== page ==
Planners pass shelter ordinance
by Nick Rappley | Patterson Irrigator
Aug 30, 2012 | 1681 views | 0 0 comments | 7 7 recommendations | email to a friend | print
At a glance

•WHAT: Patterson City Planning Commission

•WHEN: 7 p.m. Thursday, Aug. 23

•WHERE: City Hall, 1 Plaza, Patterson

•WHO: Vice Chairman Ron West, Commissioner K.D. Rookard, Commissioner David Applegate and Commissioner Birdie Rodriguez were present. There remains one vacancy on the panel.

A new city ordinance expected to go before the Patterson City Council in late September passed the Patterson Planning Commission 4-0 on Thursday, Aug.23, but not before local homeless advocates had their input.

The provision to provide an area in town where a shelter can be placed is required by state law. The law states that an area must be provided when a city changes the housing element to its general plan. The housing element is the portion of the general plan that seeks to ensure housing for all income levels, according to city planner Joel Andrews.

It will allow an area in the south central part of Patterson to serve as an area to serve the homeless. That area is now largely a mix of industrial and residential uses.

Part of that area will include the newly planned emergency housing shelter in the former Foothill Manor nursing home building at South Fourth and C streets.

According to a city staff report, the ordinance will establish a zone where an emergency shelter can operate within the city. It will prohibit the city from denying a permit to establish an emergency shelter in this zone unless the city can provide an objective reason to do so, and it includes guidelines for the development and operation of shelters within that zone.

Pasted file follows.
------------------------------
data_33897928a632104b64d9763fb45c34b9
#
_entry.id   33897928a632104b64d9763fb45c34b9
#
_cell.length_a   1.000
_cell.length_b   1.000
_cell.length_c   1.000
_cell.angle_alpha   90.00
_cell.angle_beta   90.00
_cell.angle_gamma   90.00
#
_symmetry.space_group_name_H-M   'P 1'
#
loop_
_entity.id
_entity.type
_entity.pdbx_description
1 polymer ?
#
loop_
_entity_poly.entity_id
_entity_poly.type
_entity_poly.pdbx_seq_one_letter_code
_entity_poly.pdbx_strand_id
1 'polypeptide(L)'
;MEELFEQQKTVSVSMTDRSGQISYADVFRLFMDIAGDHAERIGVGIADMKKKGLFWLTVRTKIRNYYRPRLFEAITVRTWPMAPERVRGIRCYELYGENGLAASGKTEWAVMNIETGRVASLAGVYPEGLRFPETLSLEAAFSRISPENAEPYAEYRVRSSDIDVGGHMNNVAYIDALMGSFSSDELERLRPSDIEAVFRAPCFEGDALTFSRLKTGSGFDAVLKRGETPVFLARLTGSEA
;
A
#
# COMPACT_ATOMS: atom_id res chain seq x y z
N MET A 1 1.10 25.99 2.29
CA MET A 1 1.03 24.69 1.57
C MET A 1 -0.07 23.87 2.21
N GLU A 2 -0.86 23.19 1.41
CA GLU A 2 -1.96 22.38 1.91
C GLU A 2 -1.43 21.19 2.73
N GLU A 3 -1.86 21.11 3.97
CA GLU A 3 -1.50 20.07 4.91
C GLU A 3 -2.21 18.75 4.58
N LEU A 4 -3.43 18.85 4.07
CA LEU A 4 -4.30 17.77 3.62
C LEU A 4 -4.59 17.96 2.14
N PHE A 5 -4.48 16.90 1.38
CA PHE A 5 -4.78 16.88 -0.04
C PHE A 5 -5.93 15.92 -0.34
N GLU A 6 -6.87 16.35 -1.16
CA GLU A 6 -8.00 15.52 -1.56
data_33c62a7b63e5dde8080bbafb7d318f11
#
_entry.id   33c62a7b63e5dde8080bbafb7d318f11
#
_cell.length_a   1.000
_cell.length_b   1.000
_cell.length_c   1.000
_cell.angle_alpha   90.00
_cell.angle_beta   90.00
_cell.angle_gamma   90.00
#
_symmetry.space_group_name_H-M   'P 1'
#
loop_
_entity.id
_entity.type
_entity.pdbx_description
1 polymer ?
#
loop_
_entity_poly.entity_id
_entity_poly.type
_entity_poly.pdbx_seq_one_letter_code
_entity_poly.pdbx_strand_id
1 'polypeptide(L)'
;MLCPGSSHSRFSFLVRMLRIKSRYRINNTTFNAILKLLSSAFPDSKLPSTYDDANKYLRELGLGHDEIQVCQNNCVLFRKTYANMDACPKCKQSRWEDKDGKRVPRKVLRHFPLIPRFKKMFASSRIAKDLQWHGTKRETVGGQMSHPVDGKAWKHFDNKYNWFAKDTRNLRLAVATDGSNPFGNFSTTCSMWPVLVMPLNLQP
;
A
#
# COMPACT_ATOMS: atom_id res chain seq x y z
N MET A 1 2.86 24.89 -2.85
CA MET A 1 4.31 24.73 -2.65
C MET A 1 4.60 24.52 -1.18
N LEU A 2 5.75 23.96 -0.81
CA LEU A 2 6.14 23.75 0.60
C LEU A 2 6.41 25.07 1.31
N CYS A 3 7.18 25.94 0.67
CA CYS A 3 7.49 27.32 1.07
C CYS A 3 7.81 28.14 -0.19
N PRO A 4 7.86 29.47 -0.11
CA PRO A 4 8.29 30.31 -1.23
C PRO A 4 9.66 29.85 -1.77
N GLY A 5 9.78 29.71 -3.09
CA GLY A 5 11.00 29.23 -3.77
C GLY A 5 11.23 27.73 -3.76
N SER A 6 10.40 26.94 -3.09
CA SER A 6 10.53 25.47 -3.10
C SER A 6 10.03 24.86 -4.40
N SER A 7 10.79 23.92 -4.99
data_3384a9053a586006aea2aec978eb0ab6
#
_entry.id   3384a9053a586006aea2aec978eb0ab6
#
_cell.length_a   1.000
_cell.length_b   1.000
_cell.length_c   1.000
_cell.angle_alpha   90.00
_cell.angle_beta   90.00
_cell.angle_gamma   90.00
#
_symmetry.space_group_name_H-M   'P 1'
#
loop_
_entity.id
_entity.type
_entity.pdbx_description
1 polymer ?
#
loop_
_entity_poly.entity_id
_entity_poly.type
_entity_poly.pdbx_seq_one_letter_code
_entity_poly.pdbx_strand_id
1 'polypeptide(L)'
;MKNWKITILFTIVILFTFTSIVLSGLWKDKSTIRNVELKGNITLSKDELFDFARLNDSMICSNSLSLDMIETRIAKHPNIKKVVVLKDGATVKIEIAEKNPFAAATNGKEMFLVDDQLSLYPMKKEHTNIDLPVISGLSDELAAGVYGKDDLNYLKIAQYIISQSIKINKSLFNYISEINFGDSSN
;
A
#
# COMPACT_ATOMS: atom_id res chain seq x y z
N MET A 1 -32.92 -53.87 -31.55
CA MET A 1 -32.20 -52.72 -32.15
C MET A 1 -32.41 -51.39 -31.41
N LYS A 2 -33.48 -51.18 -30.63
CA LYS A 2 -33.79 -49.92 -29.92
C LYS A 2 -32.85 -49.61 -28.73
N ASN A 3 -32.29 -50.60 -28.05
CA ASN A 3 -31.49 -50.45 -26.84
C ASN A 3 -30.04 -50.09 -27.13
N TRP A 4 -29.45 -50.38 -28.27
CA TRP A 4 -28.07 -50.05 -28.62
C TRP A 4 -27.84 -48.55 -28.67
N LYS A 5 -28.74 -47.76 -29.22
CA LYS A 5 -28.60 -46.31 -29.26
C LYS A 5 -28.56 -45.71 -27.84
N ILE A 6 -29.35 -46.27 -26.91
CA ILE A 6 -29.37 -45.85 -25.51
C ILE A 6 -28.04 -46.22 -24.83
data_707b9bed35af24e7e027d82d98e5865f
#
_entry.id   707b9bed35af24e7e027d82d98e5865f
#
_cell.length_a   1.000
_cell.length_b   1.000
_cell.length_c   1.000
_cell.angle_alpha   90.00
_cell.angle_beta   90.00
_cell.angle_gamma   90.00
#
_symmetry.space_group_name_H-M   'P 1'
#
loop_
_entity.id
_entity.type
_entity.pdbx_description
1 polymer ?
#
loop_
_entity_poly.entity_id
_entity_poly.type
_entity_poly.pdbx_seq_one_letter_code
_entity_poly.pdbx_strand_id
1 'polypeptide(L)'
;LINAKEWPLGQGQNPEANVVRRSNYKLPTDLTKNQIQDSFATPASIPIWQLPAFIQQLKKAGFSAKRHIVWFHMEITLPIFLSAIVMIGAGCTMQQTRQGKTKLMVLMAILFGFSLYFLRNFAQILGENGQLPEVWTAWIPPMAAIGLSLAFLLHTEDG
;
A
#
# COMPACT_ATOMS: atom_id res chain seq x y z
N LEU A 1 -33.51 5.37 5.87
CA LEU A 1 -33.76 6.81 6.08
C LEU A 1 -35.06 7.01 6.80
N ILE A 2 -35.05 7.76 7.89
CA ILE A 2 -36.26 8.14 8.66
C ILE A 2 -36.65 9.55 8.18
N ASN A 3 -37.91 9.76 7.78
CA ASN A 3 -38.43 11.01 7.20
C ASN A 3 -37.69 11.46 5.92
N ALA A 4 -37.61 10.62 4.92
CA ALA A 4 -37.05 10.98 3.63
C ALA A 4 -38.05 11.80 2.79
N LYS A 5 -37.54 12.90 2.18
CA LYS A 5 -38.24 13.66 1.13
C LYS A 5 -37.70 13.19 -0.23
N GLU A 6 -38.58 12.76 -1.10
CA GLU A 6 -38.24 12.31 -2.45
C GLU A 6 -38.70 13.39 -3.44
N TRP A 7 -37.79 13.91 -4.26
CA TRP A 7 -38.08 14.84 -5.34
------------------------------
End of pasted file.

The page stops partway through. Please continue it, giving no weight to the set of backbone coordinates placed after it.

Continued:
Homeless advocacy group Helping Others Sleep Tonight, which is putting together the shelter at C and South Fourth streets, disagreed with several of the recommendations city staff had made regarding the ordinance.

Dennis McCord, past president of H.O.S.T., said at the meeting a city staff idea for preventing other shelters from locating within 300 feet of the new shelter would create problems for future shelters.

“The 300-foot area would’ve wiped out that entire zone,” McCord said, noting if another organization wanted to place a women’s shelter nearby, that rule would have prevented it from doing so.

He also said staff’s recommendation to cap the number of people allowed to stay at the shelter at 25 was arbitrary, and that 50 was better. The ordinance already had laid out a plan of 50 square feet of bed space for each guest, he said, which limits shelter population by the size of the building.

In response, the planning commission made several changes, including:

•Taking out a requirement to have no other shelters within 300 feet of the shelter

•Expanding the possible amount of people allowed to stay at a shelter from 25 to 50 if space allows

•Removing a requirement that a security guard be present at intake for the night

•Removing a shelter staff requirement to control loitering in the area early in the day before intake to the shelter in the evening,

•Giving direction to staff to work out a plan to screen the outdoors area from the rest of the neighborhood.

News Reporter Nick Rappley can be reached at 892-6187, ext. 31 or

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